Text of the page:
Responsive Layouts with Stylus

February 14, 2013

When I tell people they should be using CSS pre-processors like Stylus, Sass or Less, I inevitably need to explain why. This can be tricky if you are talking to someone that hasn't used CSS much. Typically, discussions evolve around variables and mixins, and usually that's enough to interest people. More recently though, I've found that using pre-processors makes doing responsive design REALLY easy! I'll focus on Stylus here, but the same applies to the other two as well.

Typically, when someone wants to make a responsive site, they start with a grid system, and their HTML ends up looking like this.

<div class="row">
  <div class="columns-4">4 columns wide</div>
  <div class="columns-8">8 columns wide</div>
</div>

This is ugly, and a terrible reminder of the days of table layouts. Why should we mix all this layout logic in with our markup? Well, quite simply, we shouldn't! Ideally we'd keep our concerns separated and keep this layout logic in our layout definitions; namely, in our CSS. But writing all this by hand is annoying. Enter pre-processors.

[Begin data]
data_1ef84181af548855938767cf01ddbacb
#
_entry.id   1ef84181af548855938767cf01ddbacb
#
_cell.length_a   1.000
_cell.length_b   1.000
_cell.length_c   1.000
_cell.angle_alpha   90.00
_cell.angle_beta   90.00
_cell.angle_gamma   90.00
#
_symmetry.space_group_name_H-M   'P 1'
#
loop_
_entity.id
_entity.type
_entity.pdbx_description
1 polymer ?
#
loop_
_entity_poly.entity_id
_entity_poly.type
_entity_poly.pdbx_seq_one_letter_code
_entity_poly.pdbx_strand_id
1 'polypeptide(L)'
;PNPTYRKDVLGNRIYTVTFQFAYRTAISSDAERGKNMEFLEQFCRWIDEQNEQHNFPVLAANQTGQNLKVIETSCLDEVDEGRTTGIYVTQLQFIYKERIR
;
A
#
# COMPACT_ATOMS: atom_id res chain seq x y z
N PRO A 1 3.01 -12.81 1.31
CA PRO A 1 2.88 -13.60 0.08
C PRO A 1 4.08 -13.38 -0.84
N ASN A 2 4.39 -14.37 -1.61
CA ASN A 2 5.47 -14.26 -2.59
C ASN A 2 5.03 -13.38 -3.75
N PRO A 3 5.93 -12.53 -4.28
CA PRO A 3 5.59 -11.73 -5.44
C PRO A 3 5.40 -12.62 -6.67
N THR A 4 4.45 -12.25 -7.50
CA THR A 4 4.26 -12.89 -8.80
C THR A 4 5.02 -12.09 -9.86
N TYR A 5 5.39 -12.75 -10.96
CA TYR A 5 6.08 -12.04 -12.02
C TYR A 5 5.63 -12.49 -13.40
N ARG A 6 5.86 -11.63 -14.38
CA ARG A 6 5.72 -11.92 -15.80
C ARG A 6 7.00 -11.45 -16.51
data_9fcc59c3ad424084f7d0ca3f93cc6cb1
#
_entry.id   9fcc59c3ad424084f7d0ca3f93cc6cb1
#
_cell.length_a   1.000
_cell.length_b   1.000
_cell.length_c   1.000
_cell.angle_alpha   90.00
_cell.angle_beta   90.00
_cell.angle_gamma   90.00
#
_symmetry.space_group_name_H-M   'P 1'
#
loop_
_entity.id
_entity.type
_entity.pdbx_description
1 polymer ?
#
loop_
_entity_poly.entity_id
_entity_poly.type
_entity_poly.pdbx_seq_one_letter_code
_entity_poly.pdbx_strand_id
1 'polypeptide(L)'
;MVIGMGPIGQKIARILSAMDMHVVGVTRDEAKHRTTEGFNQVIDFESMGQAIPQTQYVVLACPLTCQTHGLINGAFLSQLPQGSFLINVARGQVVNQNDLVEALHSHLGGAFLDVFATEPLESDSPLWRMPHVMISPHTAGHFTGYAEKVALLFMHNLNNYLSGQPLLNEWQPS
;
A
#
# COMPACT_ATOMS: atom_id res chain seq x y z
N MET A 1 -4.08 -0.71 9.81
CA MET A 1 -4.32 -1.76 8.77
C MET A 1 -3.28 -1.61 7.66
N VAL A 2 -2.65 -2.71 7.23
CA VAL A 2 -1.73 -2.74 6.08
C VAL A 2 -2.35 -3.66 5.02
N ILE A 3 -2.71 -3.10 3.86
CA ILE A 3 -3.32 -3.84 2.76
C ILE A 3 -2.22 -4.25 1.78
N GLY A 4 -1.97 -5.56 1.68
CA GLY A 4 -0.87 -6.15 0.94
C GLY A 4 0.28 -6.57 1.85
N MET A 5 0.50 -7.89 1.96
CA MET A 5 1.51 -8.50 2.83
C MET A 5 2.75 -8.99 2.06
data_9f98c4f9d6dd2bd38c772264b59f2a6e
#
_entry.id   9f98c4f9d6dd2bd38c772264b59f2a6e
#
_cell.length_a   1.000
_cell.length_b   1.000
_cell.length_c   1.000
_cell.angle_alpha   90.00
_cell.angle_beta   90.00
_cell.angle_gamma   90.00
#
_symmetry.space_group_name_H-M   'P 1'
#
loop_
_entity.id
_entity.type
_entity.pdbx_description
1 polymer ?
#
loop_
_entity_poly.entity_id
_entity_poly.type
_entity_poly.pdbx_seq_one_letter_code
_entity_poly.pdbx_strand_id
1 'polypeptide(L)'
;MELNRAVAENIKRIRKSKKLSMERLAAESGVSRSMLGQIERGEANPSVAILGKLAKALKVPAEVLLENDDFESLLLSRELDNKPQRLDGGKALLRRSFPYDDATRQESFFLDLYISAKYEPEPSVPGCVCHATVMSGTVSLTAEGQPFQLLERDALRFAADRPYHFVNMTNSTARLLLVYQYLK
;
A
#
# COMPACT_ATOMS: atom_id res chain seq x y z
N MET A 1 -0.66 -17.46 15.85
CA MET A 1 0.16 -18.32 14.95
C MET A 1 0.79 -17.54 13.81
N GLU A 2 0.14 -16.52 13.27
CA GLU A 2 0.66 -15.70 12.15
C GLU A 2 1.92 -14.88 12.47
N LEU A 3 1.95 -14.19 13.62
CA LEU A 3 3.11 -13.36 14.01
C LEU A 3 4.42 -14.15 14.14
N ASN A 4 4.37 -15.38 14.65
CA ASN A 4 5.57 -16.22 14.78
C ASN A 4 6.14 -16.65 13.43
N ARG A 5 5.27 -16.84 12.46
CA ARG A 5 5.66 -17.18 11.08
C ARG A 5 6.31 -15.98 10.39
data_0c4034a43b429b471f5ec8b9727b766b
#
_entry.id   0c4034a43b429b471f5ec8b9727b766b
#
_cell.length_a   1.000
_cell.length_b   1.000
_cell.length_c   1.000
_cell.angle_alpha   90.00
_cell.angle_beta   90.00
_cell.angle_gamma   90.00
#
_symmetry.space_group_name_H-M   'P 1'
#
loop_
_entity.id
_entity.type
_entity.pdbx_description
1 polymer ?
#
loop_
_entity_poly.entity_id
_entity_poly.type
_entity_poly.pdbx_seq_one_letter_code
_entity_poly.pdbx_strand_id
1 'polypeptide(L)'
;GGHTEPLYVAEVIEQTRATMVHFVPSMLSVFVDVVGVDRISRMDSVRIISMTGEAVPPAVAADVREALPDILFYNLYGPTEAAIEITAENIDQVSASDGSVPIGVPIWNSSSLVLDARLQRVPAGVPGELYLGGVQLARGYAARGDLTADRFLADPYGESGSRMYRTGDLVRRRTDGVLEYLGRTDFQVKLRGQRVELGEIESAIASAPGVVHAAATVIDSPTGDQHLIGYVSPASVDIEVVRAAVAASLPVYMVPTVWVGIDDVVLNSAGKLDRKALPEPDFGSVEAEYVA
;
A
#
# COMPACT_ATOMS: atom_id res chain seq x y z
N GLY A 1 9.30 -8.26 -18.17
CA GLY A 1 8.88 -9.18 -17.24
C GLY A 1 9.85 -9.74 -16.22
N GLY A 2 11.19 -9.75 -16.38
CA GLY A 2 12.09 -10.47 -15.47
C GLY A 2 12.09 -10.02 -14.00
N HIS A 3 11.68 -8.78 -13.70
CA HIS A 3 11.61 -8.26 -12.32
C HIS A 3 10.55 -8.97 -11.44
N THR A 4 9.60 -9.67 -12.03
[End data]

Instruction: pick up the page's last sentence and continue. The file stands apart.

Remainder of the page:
I've been using the Semantic Grid System lately and I really like the idea. You set your page width as a variable, column count as a variable, and use mixing to specify how many columns an element uses. So then we get back to something like this.

<section id="page-content">
  <div id="sidebar">sidebar goes here</div>
  <div id="content">page content goes here</div>
</section>
#sidebar { columns(4); }
#content { columns(8); }

Now we're getting somewhere! So what about responsive layouts? Well, the Semantic GS isn't all that suited for the traditional responsive layout (that is, when you look at it on a phone, all "columns" become "rows"), but that's not really such a bad thing. For me, I rarely want my mobile view to be a list of items, I still want some parts side by side. With some clever mixin and variable use, we can do this.

@import "lib/grid" //semantic.gs, sans the body style

// Semantic GridSystem settings
total-width = 100%

// Device media queries
tablet = "(min-width: 768px) and (max-width: 979px)"
phone = "(max-width: 767px)"

// Device specific mixins
hideOn(device)
  display: inherit // bug in stylus, we need a core rule
  @media device
    display: none !important

showOn(device)
  display: none
  @media device
    display: inherit !important

// Site styles

body
  width: 100%
  clearfix()

#sidebar
  column(4)
  hideOn('phone')
  background-color: red

#content
  column(8)
  @media phone
    column(12)
  background-color: yellow

Here, I define variables for device display sizes and use those variables to control the size of elements on those screens. I also use the hideOn and showOn mixins to hide and show elements on a screen. So now, when I view this page on a phone, the content is the only part shown and the sidebar is hidden. I can also use these to specify padding and the like for different displays.

Of course, this should be expanded to work with more than 2 display sizes, but it's a working example.

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